AIR Worldwide Corp. (AIR) released the AIR typhoon model for China. The new probabilistic model will help insurers, reinsurers, and brokers better manage the very high typhoon risk intrinsic to one of the world’s fastest growing insurance markets, the company said.
Leveraging AIR’s ongoing collaboration with the Shanghai Typhoon Institute (STI), the model incorporates the most up-to-date information regarding the evolution of typhoons and their associated precipitation.
“With much of China’s industry situated along the coast, typhoons have the potential to cause significant wind and flood damage,” said Dr. Xudong Liang, deputy director of the Shanghai Typhoon Institute (STI). “Our research collaboration with AIR has helped advance the understanding of the atmospheric and hydrologic characteristics of landfalling typhoons in China.”
The AIR typhoon model for China incorporates the three primary factors that contribute to the flood potential in China; the mountainous terrain along the coast, the South China Sea Monsoon, and the potential transformation from tropical to extratropical systems can all result in severe flooding hundreds of kilometers inland and several days after landfall. The model also incorporates weaker storms that are an important component of China’s typhoon climatology, since they may produce considerable precipitation. To estimate the resulting flood hazard, the model incorporates an advanced flood component that generates total precipitation for each simulated storm and then re-distributes the resulting run-off using high resolution soil type, land use/land cover and topography (slope) data.
This data is also incorporated in the model’s advanced wind component, which reflects the tendency for China’s large-scale coastal mountains to reduce wind speeds at the storm scale upon landfall. Using high resolution topographic data, the AIR model also accounts for surface friction, gustiness, and elevation and slope effects. These local effects allow the model to accurately capture the observed wind speed increases on the windward slopes of mountains, hills and escarpments, for example.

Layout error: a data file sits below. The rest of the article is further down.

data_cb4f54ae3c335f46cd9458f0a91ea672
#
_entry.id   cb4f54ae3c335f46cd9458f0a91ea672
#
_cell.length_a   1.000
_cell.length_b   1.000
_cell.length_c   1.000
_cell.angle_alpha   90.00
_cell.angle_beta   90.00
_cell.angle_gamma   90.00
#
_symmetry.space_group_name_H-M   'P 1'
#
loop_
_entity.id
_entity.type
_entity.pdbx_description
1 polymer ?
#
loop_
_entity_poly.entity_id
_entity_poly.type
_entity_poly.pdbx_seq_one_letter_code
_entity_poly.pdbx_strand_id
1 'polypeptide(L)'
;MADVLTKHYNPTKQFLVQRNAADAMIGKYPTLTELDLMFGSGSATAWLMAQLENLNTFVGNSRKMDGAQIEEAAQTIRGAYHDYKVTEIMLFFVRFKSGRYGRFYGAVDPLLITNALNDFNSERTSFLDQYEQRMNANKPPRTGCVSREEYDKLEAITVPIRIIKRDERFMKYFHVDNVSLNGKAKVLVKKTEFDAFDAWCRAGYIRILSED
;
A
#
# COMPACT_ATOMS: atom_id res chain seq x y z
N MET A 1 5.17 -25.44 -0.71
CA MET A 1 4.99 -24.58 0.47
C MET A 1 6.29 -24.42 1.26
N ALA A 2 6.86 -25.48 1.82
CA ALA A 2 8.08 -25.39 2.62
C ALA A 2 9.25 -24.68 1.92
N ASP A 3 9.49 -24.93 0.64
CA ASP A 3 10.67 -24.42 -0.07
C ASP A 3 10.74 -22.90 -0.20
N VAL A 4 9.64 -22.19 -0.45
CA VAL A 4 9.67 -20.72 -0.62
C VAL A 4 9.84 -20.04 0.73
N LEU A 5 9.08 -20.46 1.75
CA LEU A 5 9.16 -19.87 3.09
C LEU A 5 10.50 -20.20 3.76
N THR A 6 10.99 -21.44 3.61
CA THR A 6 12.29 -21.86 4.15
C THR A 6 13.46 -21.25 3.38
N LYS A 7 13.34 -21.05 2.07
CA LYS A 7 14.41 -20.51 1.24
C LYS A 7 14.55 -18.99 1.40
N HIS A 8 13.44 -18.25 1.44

In addition to residential, commercial and industrial risks, the model covers Construction All Risks/Erection All Risks (CAR/EAR), an important line of business in the rapidly developing country. AIR has developed an objective, engineering-based approach that captures this time-dependent wind and flood vulnerability of buildings under construction, from excavation to project completion. The model also explicitly captures the effect of wind duration on structures.
“The AIR typhoon model for China embodies the most advanced scientific research on meteorology, hydrology, and the vulnerability of the Chinese building stock to wind and flood,” said Uday Virkud, P.E., senior vice president at AIR Worldwide. “When teamed with our industry-leading earthquake model for China, the AIR typhoon model for China provides companies with a comprehensive solution to assess the risks from typhoons and earthquakes in China.”
The AIR Typhoon Model for China is available immediately in CLASIC/2 and CATRADER.
Source: AIR Worldwide, www.air-worldwide.com
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